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      The future of the JD Forum   07/31/18

      Thank you all for your participation on the JD Forums.  We have enjoyed answering your questions, providing project advice and technical assistance on this forum for a number of years. We believe that there are now better ways to provide this service for our customers and the community. With that in mind, we have made the difficult decision to discontinue the Jamestown Distributors Forum.   Our JD Tech Team is committed to being your trusted technical resource, and we encourage you to reach out via email, phone, social, product reviews, and to post questions using the Q & A 'Ask A Question' function on all product pages. Additional information can also be found on product page Technical Data Sheets (including detailed usage instructions and application data).   Thank You Jamestown Distributors 
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JDAnswerBot

Norton Adalox 9x11 Sandpaper Sheets : like to know which sandpaper is best to use for removing as much varnish by hand from hardwood floors? Need a sandpaper that does not clog, remains sharp and good enough to go through 3 layers oil poly finish. I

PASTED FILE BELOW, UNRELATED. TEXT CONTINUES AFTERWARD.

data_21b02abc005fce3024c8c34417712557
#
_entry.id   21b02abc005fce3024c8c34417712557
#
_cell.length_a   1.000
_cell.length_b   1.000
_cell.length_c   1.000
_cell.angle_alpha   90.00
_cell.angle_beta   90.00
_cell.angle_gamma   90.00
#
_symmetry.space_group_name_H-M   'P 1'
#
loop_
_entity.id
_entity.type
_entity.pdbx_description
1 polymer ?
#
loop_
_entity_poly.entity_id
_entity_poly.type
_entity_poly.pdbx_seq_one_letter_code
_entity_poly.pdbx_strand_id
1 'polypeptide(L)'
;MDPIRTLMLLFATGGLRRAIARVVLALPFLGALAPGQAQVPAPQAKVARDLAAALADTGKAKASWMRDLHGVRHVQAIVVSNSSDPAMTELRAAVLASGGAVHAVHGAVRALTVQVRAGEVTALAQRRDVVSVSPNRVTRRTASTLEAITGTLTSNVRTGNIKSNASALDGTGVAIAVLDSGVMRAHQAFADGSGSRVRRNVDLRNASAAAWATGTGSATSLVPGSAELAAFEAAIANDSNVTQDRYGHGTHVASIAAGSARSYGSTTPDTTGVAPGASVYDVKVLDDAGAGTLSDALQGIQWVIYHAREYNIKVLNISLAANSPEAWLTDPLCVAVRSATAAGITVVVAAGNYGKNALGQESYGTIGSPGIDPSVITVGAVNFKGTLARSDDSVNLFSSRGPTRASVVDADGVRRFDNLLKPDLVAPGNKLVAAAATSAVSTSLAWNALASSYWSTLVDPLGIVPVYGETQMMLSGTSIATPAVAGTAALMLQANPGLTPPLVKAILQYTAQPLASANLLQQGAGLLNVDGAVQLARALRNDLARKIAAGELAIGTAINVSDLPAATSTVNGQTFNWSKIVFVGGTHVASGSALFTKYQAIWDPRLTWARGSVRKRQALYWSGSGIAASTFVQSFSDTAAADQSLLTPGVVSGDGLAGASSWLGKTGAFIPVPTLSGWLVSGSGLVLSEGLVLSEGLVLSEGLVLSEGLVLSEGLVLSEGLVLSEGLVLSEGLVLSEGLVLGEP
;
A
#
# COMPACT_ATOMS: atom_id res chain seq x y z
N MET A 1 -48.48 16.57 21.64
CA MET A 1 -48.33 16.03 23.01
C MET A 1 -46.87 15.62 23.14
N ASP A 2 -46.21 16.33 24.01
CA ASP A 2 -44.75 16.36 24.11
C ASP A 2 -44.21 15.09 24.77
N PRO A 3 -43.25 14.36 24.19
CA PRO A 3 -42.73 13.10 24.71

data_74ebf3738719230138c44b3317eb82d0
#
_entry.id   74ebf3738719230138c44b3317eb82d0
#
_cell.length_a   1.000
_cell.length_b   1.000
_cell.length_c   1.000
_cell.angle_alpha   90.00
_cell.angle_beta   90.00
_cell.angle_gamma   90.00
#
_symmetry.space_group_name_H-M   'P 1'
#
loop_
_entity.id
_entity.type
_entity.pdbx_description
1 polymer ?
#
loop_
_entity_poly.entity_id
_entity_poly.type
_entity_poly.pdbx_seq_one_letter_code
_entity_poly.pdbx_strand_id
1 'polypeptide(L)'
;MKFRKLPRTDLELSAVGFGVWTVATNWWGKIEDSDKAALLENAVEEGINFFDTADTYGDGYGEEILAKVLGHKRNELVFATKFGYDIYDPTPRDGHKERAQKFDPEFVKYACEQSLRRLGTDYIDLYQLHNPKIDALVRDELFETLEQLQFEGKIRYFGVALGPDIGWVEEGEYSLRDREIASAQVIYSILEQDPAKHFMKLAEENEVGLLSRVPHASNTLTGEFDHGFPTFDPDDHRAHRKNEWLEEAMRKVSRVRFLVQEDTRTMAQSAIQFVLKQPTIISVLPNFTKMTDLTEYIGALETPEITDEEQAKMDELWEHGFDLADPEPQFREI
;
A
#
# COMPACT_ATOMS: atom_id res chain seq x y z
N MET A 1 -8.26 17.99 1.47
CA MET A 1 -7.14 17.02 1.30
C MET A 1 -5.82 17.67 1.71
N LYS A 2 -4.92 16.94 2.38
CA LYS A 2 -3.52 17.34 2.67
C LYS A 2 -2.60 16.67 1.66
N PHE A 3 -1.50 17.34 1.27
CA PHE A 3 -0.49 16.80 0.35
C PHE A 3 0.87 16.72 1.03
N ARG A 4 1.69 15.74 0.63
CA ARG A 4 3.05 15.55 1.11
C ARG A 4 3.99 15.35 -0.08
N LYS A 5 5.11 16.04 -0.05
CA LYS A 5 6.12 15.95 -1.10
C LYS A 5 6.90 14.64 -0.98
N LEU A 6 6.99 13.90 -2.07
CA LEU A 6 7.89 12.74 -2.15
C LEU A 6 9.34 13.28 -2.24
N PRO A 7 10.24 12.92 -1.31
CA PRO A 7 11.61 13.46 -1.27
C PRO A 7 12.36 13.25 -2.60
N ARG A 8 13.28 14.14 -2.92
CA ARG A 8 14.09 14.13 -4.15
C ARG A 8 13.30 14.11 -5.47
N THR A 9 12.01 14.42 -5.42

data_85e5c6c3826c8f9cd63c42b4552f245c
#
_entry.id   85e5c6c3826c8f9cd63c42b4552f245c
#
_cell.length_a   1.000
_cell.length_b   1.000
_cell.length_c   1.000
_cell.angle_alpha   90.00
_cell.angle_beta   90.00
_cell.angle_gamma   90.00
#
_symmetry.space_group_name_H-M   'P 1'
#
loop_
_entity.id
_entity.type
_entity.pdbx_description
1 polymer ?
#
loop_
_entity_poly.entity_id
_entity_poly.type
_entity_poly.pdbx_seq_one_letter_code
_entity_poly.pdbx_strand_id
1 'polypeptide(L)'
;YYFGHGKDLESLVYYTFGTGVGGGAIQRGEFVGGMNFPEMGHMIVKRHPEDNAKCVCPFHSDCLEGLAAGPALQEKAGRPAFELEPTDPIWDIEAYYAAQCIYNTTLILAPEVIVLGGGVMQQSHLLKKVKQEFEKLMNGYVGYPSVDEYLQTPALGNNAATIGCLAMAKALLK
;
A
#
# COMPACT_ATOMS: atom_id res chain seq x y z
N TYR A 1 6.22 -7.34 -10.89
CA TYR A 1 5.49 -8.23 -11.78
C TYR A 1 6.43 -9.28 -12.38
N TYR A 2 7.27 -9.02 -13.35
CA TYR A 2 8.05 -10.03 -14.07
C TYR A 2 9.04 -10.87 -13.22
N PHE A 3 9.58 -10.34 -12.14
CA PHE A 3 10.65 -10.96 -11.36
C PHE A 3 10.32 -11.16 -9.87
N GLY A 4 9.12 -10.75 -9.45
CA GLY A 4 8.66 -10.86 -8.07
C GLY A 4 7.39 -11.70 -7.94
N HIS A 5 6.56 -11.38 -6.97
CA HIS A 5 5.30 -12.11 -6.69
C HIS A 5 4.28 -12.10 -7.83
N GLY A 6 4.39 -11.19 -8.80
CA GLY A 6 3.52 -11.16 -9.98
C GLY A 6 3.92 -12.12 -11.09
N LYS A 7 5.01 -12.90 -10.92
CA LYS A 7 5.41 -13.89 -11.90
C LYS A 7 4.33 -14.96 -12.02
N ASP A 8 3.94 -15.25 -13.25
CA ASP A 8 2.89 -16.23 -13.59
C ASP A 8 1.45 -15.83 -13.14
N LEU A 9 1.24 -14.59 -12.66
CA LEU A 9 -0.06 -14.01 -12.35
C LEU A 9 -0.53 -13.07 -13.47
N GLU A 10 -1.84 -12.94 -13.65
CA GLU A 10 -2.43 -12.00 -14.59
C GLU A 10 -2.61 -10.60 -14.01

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Stripping a whole floor? Sounds like a mighty big job for hand sanding! If stripping 3 layers of oil-poly varnish, and not wanting to rent a heavy machine for the stripping, I would start with a chemical stripper. You will have to read labels and experiment to find the right/best chemical to use. I would use a flat bladed (putty-knife style) scraper to pick up the stripper gunk, and then a hook scraper (red devil or equivalent) to remove and smooth the stripping residue. Some strippers recommend washing with steel wool, if so you won't need to use the hook scraper. The trick with hook scrapers and cabinet scrapers is to keep them very sharp, sharpen frequently! Now you are ready for sandpaper, starting with 100, then 120 and then 150. If you insist on hand sanding rather than a RO power sander, then use a soft pad and block to get even pressure on the whole sheet. This will extend the life of your paper. Finally, to answer your original question of WHICH brand and grade, I like the Norton Adalox or the 3M production paper as a good compromise between price and durability. We maintain boats with lots of bright finishes using the techniques and products above.

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I would use a heat gun and a carbide tipped scraper for removing most of the material.

80 grit to even it out and remove any issues.

then 120. It is a floor, there's no need to go beyond 120.

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